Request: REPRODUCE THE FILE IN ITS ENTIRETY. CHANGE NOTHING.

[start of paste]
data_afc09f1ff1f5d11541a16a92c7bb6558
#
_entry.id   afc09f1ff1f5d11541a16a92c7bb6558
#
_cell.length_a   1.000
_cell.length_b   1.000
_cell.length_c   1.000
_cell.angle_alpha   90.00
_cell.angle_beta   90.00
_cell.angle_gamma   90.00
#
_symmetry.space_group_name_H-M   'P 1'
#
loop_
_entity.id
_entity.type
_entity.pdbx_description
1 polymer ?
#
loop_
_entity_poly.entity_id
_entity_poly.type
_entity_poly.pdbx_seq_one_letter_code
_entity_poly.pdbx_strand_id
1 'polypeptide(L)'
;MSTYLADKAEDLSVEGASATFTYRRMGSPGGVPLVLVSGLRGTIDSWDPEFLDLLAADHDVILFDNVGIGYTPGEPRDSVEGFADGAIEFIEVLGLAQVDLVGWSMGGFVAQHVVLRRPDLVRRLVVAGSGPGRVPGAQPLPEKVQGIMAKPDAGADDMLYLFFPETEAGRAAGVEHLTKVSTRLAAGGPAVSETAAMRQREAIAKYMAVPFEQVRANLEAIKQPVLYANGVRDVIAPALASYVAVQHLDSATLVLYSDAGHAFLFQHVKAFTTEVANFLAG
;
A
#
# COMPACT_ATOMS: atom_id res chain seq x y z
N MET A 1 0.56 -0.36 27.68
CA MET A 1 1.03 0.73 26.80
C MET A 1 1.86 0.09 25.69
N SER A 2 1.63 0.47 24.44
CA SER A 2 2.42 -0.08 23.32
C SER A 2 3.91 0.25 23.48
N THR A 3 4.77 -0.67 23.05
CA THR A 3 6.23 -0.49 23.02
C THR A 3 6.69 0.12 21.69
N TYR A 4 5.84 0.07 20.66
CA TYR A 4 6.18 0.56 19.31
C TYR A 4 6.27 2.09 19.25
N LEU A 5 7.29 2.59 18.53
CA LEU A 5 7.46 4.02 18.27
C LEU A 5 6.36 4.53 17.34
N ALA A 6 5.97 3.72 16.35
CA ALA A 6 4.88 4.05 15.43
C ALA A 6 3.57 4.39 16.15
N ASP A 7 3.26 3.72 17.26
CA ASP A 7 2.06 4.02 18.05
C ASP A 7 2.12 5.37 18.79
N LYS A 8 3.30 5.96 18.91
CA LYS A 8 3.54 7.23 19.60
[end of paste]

data_afc09f1ff1f5d11541a16a92c7bb6558
#
_entry.id   afc09f1ff1f5d11541a16a92c7bb6558
#
_cell.length_a   1.000
_cell.length_b   1.000
_cell.length_c   1.000
_cell.angle_alpha   90.00
_cell.angle_beta   90.00
_cell.angle_gamma   90.00
#
_symmetry.space_group_name_H-M   'P 1'
#
loop_
_entity.id
_entity.type
_entity.pdbx_description
1 polymer ?
#
loop_
_entity_poly.entity_id
_entity_poly.type
_entity_poly.pdbx_seq_one_letter_code
_entity_poly.pdbx_strand_id
1 'polypeptide(L)'
;MSTYLADKAEDLSVEGASATFTYRRMGSPGGVPLVLVSGLRGTIDSWDPEFLDLLAADHDVILFDNVGIGYTPGEPRDSVEGFADGAIEFIEVLGLAQVDLVGWSMGGFVAQHVVLRRPDLVRRLVVAGSGPGRVPGAQPLPEKVQGIMAKPDAGADDMLYLFFPETEAGRAAGVEHLTKVSTRLAAGGPAVSETAAMRQREAIAKYMAVPFEQVRANLEAIKQPVLYANGVRDVIAPALASYVAVQHLDSATLVLYSDAGHAFLFQHVKAFTTEVANFLAG
;
A
#
# COMPACT_ATOMS: atom_id res chain seq x y z
N MET A 1 0.56 -0.36 27.68
CA MET A 1 1.03 0.73 26.80
C MET A 1 1.86 0.09 25.69
N SER A 2 1.63 0.47 24.44
CA SER A 2 2.42 -0.08 23.32
C SER A 2 3.91 0.25 23.48
N THR A 3 4.77 -0.67 23.05
CA THR A 3 6.23 -0.49 23.02
C THR A 3 6.69 0.12 21.69
N TYR A 4 5.84 0.07 20.66
CA TYR A 4 6.18 0.56 19.31
C TYR A 4 6.27 2.09 19.25
N LEU A 5 7.29 2.59 18.53
CA LEU A 5 7.46 4.02 18.27
C LEU A 5 6.36 4.53 17.34
N ALA A 6 5.97 3.72 16.35
CA ALA A 6 4.88 4.05 15.43
C ALA A 6 3.57 4.39 16.15
N ASP A 7 3.26 3.72 17.26
CA ASP A 7 2.06 4.02 18.05
C ASP A 7 2.12 5.37 18.79
N LYS A 8 3.30 5.96 18.91
CA LYS A 8 3.54 7.23 19.60